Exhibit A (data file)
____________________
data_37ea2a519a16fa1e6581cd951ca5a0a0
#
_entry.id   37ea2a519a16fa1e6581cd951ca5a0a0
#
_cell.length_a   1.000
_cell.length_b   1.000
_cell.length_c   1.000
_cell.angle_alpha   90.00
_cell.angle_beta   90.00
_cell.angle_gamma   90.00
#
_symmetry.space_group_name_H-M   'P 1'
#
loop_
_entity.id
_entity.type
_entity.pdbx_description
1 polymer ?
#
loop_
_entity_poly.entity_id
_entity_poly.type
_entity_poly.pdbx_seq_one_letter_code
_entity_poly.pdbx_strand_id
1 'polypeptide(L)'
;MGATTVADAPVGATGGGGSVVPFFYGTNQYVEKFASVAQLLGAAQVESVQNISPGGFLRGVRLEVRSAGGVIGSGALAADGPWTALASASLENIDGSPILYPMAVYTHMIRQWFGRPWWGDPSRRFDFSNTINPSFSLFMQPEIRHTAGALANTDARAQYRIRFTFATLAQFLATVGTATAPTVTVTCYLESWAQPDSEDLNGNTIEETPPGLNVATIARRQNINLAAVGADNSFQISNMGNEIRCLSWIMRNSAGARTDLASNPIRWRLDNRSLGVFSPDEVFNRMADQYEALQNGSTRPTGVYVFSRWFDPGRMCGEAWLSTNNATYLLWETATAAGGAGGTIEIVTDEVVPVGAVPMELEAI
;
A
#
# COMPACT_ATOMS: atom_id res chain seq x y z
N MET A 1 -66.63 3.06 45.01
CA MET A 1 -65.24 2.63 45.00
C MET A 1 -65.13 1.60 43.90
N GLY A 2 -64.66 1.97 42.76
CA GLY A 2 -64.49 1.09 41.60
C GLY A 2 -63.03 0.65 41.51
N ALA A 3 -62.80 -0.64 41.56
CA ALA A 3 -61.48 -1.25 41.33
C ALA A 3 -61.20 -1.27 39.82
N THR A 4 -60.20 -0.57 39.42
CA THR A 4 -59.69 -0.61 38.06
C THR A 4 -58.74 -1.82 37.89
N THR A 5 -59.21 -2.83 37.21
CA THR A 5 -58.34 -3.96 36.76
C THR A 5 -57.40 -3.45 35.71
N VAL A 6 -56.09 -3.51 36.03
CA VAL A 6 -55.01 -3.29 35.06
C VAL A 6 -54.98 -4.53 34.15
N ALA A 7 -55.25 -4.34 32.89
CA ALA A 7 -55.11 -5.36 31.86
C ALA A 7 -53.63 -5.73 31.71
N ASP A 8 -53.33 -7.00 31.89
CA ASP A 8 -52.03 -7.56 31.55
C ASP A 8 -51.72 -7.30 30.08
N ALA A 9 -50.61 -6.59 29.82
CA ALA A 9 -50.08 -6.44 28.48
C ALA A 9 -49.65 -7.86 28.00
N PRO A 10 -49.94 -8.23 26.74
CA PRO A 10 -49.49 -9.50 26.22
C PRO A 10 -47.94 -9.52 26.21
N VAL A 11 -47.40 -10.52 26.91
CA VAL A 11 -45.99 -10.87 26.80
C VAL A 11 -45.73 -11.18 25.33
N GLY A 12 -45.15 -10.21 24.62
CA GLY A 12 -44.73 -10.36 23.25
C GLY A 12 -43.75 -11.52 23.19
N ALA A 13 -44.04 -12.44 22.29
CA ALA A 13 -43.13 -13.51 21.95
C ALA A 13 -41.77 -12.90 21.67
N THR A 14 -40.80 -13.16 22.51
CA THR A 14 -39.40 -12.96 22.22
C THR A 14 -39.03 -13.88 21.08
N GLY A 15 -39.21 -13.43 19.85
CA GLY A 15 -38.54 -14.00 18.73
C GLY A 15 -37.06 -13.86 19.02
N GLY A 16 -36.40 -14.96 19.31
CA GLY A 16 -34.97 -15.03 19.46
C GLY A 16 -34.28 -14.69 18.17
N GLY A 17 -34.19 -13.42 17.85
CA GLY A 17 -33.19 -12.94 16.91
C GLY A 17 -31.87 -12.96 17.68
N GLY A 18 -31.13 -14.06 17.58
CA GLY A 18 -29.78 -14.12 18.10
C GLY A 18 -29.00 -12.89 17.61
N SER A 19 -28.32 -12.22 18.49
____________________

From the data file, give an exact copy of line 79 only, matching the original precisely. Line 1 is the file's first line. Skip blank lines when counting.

N GLY A 17 -34.19 -13.42 17.85